Sadly, for youtube's case, none of these solutions could ever come in place in time to save it from Viacomm. Youtube seems doomed to lose its dominance as the place to go for bloggers. While Google has no ability to prevent people from posting copyright material, that was by design. It's what made the website so great. However, when Google bought the company and suddenly a mega-corporation owned it, it almost assuredly became a target. It's one thing for a couple of geeks to run a website with vagrant violations; it's another for a huge company. Based on the fact that Napster's defense failed years ago, Viacomm is likely going to win this round. Google will probably settle out of court.

Once that happens - and other companies realize they can sue too - Google will almost surely change how youtube works or at the very least quickly delete videos almost as soon as their posted. In other words, youtube as a means to post important viral clips online to influence the news and politics seems poised to die. It's actually been dying for a while. However, if some kind of compromise or new use of technology isn't advanced, companies will never be able to stop new youtubes from emerging - there are already several companies on the rise. It's in the media's best interest to work with the blogosphere in creating a fair compromise on posting content online, because not even a billion-dollar lawsuit is going to scare people from reporting the truth.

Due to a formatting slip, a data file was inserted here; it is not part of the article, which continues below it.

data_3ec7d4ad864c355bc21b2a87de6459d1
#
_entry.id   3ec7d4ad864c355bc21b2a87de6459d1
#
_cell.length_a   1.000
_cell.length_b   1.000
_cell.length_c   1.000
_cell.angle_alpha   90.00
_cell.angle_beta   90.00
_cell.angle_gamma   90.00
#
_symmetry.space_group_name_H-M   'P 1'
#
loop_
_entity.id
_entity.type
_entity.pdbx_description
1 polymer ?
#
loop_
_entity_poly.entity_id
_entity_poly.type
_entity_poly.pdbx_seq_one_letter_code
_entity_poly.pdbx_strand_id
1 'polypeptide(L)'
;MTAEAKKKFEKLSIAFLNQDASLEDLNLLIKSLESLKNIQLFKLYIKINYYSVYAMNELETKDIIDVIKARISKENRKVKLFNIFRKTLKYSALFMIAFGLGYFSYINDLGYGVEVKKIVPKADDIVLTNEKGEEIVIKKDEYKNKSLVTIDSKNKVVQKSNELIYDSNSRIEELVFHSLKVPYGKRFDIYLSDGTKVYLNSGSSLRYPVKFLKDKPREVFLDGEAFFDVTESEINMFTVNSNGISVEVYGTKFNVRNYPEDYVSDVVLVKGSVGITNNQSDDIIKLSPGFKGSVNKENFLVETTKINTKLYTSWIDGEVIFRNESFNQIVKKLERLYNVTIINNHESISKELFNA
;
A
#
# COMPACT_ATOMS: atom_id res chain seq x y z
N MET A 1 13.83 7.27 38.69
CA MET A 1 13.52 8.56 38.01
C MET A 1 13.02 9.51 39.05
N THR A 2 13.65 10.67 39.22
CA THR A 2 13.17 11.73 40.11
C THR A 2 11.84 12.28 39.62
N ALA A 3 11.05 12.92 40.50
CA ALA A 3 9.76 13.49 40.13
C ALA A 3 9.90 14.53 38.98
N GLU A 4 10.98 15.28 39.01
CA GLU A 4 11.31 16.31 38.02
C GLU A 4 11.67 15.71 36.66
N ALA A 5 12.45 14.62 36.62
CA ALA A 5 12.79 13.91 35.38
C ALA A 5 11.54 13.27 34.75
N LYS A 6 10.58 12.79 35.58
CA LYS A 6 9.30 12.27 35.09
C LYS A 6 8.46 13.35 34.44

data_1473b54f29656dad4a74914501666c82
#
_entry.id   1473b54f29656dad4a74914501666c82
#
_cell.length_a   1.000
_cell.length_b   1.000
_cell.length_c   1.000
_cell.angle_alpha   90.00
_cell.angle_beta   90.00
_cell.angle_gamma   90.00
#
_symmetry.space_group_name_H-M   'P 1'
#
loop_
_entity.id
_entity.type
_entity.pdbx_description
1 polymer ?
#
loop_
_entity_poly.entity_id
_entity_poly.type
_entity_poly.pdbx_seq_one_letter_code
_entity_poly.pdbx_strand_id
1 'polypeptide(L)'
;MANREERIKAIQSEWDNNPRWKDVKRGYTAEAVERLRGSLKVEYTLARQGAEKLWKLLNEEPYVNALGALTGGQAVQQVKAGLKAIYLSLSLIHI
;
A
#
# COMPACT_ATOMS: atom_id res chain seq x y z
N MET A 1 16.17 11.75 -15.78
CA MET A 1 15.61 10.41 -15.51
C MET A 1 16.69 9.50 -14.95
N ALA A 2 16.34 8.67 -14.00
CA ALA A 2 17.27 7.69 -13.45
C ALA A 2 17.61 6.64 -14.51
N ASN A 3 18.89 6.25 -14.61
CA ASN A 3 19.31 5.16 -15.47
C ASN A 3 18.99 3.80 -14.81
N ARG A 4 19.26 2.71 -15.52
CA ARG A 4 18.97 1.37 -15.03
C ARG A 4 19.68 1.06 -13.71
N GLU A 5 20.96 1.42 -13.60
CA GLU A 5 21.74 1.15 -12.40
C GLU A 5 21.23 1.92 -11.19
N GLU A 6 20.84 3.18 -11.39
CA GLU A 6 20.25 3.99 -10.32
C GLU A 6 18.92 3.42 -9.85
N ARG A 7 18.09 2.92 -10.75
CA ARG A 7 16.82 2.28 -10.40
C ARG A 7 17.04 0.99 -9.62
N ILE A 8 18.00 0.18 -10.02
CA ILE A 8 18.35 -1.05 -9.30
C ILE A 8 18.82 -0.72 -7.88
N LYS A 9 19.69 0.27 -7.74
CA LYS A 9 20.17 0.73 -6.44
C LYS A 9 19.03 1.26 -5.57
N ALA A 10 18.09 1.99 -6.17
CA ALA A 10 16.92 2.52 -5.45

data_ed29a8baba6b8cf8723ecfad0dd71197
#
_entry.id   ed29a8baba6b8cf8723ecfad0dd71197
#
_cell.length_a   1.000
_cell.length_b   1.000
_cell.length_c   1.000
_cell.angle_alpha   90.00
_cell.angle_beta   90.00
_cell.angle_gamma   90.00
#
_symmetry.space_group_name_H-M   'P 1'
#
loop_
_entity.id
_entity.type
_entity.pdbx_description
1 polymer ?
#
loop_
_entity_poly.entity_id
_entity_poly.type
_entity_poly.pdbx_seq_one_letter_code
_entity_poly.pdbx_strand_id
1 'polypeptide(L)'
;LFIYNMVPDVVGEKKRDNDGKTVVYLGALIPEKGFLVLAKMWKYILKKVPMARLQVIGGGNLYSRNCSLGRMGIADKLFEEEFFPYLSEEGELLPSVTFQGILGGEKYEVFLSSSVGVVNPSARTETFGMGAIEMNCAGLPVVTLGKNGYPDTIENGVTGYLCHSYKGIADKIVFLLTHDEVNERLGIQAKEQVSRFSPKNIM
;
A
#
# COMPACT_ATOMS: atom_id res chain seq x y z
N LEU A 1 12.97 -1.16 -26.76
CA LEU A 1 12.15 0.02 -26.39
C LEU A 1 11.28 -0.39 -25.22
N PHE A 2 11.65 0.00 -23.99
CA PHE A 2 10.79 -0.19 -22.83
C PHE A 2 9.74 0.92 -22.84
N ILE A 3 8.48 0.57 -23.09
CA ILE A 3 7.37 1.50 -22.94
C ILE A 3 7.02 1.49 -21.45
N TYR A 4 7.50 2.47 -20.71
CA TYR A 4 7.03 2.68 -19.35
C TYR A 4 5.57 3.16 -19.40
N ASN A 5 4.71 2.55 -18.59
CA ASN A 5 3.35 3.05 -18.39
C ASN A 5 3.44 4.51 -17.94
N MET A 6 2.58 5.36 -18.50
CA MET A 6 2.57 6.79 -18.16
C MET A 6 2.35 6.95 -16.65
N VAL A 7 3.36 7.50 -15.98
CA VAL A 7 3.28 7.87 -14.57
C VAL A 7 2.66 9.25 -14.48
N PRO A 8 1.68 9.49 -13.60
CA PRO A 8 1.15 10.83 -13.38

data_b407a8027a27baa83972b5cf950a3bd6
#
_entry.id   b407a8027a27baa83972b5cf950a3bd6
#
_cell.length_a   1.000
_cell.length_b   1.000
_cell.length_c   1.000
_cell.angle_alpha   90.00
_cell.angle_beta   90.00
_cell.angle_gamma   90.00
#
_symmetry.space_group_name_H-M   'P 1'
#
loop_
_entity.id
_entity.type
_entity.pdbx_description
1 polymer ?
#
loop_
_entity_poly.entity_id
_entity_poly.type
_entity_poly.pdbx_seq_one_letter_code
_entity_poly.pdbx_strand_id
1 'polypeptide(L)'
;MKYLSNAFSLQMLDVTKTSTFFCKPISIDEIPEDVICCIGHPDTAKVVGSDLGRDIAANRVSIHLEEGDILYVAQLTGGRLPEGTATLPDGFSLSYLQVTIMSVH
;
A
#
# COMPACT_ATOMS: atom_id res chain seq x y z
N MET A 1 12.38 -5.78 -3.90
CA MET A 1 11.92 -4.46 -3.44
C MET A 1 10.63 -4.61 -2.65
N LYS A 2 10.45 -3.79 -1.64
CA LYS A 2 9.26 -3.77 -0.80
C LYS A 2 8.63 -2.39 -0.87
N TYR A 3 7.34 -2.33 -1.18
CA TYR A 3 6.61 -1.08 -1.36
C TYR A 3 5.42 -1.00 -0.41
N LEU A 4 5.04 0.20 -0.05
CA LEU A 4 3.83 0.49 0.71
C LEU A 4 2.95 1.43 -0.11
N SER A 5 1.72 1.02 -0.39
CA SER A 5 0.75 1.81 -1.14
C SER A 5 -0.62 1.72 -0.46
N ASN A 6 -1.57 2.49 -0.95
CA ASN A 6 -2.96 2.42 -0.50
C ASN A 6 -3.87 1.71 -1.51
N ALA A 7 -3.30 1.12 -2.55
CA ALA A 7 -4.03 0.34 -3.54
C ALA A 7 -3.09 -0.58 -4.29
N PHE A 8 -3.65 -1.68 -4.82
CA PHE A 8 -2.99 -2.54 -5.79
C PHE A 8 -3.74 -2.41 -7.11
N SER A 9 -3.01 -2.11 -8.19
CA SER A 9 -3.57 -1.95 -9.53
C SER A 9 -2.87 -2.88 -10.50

1 comment:

Urban said...

Yeah. There's also the question of what people are actually paying for in terms of news. People pay for three things 1)recency 2)legitimacy and 3)interpretation. The blogosphere does not detract from these things, and won't really cost people any money. Dave Holtzman is somebody who blogs a lot on intellectual property and he made a funny case for this a while ago blogging and snogging

He also has a bunch of interesting IP articles directly about Google vs. Viacomm which you are worth checking out: intellectual property